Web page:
The Residential Tenancies Amendment COVID-19 Regulation 2020 introduces a 6 month moratorium period which commenced on 15 April 2020 (‘moratorium period’) that applies to both residential tenancies and boarding houses in New South Wales.
This article discusses the application of the regulations to residential tenancies. For more information on boarding houses please review our boarding houses article here.
During the moratorium period, certain restrictions apply to landlords under a residential tenancy agreements (other than social housing agreements).
This article gives guidance to Landlord’s and Managing Agents for negotiations with COVID-19 impacted tenants during the moratorium period.
Termination Dates Extended For Certain Termination Notices
During the moratorium period, landlords must give at least 90 days’ notice to end:
- A fixed term tenancy at the end of the term (increased from 30 days’ notice); or
- A periodic tenancy (no change – still 90 days’ notice); or
- A tenancy because of a breach of the residential tenancy agreement other than for non-payment of rent or charges (increased from 14 days’ notice); or
- A tenancy of 20 years or more (no change – subject to a tribunal order giving at least 90days notice).
The 90 day notice period generally applies to the above termination notices issued during the moratorium period regardless of whether the tenant is affected by COVID-19.
However, the 90 day notice period does not apply to termination notices arising from:
- Non-payment of rent or charges where the tenant is not a COVID-19 affected tenant;
- The Landlord’s sale of the property that provides for vacant possession;
- Serious damage to the property or injury to landlord caused by the tenant;
- Harassment, threatening or abusive behaviour by the tenant;
- The landlord suffering hardship;
- Use of the property by the tenant for illegal purposes; and
- Non-compliance with rectification orders by the tenant.
The existing notice periods and termination procedures apply to the above circumstances.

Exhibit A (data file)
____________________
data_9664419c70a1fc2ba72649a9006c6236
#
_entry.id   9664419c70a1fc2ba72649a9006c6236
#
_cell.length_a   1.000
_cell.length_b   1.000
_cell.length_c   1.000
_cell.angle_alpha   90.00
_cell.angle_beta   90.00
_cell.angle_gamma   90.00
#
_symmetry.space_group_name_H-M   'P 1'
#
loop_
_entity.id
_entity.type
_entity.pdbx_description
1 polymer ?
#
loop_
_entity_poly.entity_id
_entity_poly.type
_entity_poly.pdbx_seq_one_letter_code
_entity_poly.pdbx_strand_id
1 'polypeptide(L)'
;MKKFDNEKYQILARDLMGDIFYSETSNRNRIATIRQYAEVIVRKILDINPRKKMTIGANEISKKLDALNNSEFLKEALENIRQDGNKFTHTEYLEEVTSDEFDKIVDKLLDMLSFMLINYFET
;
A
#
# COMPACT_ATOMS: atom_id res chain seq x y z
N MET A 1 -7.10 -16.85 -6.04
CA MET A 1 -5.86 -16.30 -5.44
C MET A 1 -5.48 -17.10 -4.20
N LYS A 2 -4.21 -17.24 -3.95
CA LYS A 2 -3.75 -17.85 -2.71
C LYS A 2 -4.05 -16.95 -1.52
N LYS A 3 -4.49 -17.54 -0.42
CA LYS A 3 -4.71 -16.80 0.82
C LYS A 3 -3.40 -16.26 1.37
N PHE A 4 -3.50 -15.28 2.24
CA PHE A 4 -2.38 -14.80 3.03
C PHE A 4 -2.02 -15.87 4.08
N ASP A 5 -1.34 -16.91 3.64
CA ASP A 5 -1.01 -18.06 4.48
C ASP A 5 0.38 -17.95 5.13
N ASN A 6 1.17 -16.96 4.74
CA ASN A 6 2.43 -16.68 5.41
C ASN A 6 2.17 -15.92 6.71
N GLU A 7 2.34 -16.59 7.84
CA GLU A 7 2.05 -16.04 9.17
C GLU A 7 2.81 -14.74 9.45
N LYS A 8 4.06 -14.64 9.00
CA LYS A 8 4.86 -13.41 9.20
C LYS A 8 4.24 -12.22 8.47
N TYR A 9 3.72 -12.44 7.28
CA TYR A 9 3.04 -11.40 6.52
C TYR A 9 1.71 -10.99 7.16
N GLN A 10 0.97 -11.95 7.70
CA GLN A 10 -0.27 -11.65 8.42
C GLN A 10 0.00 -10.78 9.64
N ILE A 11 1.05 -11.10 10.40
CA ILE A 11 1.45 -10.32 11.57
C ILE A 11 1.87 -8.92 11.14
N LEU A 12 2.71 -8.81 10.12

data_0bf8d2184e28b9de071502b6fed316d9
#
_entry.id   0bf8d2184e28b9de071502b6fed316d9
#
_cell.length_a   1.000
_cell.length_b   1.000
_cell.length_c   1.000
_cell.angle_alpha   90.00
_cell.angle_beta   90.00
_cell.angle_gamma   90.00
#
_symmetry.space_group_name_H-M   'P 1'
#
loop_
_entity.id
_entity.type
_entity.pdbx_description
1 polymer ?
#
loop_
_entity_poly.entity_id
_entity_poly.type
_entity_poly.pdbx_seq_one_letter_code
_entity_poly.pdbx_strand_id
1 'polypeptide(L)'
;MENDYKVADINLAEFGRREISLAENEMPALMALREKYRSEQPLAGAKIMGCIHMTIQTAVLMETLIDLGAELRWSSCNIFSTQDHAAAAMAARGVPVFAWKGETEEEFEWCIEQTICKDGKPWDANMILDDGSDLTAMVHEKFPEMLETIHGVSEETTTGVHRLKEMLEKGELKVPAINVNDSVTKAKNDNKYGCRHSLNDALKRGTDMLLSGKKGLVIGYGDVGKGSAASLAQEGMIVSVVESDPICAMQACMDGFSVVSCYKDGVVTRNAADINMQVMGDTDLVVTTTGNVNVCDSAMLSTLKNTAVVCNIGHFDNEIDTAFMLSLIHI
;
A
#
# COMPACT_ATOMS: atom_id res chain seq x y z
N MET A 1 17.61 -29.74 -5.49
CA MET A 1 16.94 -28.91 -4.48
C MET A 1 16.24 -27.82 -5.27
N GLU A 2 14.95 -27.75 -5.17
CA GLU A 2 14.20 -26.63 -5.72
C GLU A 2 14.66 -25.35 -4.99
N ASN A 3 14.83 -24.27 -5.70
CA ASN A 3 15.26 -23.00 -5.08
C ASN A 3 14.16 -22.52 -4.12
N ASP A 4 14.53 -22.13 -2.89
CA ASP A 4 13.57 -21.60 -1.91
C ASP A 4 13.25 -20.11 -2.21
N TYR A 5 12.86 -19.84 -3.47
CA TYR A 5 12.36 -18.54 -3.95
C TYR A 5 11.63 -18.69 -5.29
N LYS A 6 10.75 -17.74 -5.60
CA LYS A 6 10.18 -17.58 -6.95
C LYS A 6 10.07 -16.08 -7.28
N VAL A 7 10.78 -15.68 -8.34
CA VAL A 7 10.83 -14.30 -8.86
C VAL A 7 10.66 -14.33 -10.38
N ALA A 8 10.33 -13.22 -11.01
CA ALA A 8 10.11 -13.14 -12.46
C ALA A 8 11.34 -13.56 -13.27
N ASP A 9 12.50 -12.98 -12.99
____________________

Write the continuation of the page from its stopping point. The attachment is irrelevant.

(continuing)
Who is a COVID-19 Impacted Tenant?
It is a tenant under a residential tenancy agreement (other than social housing agreements) who is a member of household financially impacted by the COVID-19 pandemic.
A household includes any tenants or other persons living together in the same residential premises.
A tenant is impacted where any 1 or more rent paying members of the household have been impacted by the COVID-19 pandemic through lost employment or income or reduction in work hours and the weekly household income has been reduced by at least 25% after tax, when compared to the weekly household income before those mattes occurred (‘impacted tenant’).
This includes members that have had to stop working or materially reduce hours because of:
- The member’s illness with COVID-19; or
- Another member of the household’s illness with COVID-19; or
- The member’s carer’s responsibilities for a family member ill with COVID-19.
The weekly household income means the total weekly income (including government payments) of the rent-paying members of the household who regularly contribute to rent under the residential tenancy agreement.
What restrictions apply to a COVID-19 Impacted Tenant?
During the moratorium period, a landlord is prohibited from serving eviction notices or applying to a tribunal for termination orders against a COVID-19 impacted tenant arising solely from a failure to pay rent or charges unless:
- The landlord serves the termination notice or applies for a termination order at least 60 days after regulation commenced on 15 April 2020;
- The landlord and impacted tenant have participated, in good faith, a formal rent negotiation process about the rent and charges payable, and
- It is fair and reasonable in the circumstances for the landlord to give the termination notice or apply for the order.
What is a formal rent negotiation process?
A formal rent negotiation process involves the parties participating in a dispute resolution process facilitated by the NSW Fair Trading to negotiate the rent payable having regard to the specific circumstances of both parties.
NSW Fair Trading website contains useful information and guidance on preliminary steps to assist landlord and tenants reaching an agreement before proceeding to the formal dispute resolution process.